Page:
‘The Wilderness’ is a small area of land, cut off by a river, on the southern side of Cot Valley, West Cornwall. Although the land is owned by my family, and has been since they bought the property in 1987, it has remained completely un-tended, left to nature to shape its vegetation and its atmosphere.
Throughout my life, the land has never really had a purpose, it is simply a place for my dog to dig holes, childrens dens to be created, wood to be chopped and trees to be climbed. The past few years have seen a decline. Family activities have diminished and The Wilderness is now just used as a dumping ground for cut grass and a place to have bonfires.
Despite all these things, the area retains some of its magic, and for me still represents the ultimate children’s playground, a Secret Garden or a Narnia always newly discovered. The river and high walls create an enclosed area, only accessible by a small plank and a bridge at the far end.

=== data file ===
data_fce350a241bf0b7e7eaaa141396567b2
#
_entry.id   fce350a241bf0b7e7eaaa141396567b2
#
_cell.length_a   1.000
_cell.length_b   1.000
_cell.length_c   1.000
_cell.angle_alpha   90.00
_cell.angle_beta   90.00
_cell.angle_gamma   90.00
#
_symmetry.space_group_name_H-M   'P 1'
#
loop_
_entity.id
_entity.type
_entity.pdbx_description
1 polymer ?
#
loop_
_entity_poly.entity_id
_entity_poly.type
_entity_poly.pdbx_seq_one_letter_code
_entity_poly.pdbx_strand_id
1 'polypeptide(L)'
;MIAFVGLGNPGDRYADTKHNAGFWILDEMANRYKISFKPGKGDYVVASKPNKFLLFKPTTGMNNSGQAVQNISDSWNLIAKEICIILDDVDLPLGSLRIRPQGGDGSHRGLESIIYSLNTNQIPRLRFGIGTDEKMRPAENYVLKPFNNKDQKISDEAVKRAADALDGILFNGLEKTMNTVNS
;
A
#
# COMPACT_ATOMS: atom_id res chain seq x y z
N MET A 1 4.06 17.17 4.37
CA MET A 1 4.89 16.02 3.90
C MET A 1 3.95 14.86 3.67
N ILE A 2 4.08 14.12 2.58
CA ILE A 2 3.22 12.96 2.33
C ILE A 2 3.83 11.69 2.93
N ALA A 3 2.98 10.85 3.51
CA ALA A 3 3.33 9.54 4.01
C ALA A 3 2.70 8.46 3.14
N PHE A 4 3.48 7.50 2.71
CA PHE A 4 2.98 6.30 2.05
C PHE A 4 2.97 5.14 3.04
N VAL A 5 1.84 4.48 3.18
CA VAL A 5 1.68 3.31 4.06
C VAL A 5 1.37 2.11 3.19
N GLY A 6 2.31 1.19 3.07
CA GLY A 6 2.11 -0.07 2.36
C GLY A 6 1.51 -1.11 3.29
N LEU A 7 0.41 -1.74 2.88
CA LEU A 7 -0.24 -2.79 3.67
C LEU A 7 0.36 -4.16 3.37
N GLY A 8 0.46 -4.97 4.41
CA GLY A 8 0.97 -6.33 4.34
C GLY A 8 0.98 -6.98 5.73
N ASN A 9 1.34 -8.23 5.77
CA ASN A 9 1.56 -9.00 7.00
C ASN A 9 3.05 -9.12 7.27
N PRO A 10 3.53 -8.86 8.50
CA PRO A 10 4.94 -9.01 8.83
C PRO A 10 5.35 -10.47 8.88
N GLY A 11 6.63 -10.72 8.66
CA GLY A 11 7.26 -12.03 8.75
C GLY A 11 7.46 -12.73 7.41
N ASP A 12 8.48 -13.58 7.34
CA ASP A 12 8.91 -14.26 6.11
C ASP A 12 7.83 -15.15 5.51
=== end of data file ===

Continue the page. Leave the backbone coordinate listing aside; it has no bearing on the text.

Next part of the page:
As I am no longer a child and no longer interested in the games we used to play, The Wilderness has become purely a symbol of an idealistic childhood. Memories are deeply rooted here and liable to be unearthed whenever I take a walk.
I hope that I will never lose my attachment to The Wilderness, but as I get older and move more permanently away from home, this is looking more likely. What I do know is that wherever I am, The Wilderness will always exist for me as a place of powerful memories. Edward Relph suggests that “A deep relationship with places is as necessary, and perhaps as unavoidable, as close relationships with people; without such relationships human existence, while possible, is bereft of much of its significance.”